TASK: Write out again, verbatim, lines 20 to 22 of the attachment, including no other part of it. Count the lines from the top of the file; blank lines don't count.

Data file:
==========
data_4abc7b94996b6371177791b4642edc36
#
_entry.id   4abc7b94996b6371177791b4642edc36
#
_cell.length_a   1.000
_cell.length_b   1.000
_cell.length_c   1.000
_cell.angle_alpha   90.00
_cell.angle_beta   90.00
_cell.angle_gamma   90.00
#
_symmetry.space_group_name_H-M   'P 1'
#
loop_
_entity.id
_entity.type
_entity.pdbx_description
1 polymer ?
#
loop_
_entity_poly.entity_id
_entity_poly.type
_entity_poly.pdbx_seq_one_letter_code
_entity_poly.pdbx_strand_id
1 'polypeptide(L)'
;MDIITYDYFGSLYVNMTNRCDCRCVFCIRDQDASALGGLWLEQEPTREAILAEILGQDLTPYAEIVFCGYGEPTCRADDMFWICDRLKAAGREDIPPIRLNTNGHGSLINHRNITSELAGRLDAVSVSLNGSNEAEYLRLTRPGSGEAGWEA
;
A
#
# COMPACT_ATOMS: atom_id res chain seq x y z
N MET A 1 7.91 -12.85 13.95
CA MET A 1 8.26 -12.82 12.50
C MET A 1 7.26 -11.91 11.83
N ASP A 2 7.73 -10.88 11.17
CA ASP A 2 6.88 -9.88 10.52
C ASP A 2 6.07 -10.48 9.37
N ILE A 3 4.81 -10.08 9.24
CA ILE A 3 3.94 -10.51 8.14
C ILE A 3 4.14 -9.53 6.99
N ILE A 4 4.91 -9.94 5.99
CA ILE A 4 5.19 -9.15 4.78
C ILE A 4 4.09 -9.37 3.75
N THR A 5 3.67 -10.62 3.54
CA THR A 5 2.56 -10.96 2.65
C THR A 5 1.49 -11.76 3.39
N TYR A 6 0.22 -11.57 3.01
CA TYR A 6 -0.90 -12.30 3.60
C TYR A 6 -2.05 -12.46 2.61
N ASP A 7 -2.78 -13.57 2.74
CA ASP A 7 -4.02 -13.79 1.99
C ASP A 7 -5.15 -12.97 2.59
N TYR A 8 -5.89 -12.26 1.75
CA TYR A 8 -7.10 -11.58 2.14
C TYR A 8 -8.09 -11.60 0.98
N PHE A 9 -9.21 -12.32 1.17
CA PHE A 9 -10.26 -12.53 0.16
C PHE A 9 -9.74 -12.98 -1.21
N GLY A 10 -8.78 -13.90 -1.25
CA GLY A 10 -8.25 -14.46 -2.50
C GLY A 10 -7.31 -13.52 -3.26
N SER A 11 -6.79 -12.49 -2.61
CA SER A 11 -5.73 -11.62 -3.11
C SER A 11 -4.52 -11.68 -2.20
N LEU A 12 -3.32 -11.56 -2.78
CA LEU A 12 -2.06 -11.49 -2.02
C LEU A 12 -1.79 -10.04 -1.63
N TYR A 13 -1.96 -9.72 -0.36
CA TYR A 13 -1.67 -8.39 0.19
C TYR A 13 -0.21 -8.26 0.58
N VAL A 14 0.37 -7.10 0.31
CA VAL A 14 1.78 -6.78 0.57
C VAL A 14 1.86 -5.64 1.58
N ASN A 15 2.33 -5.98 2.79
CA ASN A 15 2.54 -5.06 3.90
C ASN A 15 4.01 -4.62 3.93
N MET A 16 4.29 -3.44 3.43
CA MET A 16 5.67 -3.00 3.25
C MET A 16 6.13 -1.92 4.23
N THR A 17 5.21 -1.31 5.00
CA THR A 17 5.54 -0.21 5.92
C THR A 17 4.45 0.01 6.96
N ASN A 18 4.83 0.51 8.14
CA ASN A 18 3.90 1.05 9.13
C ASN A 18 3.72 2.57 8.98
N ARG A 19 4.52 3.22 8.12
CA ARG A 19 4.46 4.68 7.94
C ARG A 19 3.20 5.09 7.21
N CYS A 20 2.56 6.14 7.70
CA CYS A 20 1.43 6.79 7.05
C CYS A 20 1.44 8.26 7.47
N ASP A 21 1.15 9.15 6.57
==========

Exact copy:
loop_
_entity_poly.entity_id
_entity_poly.type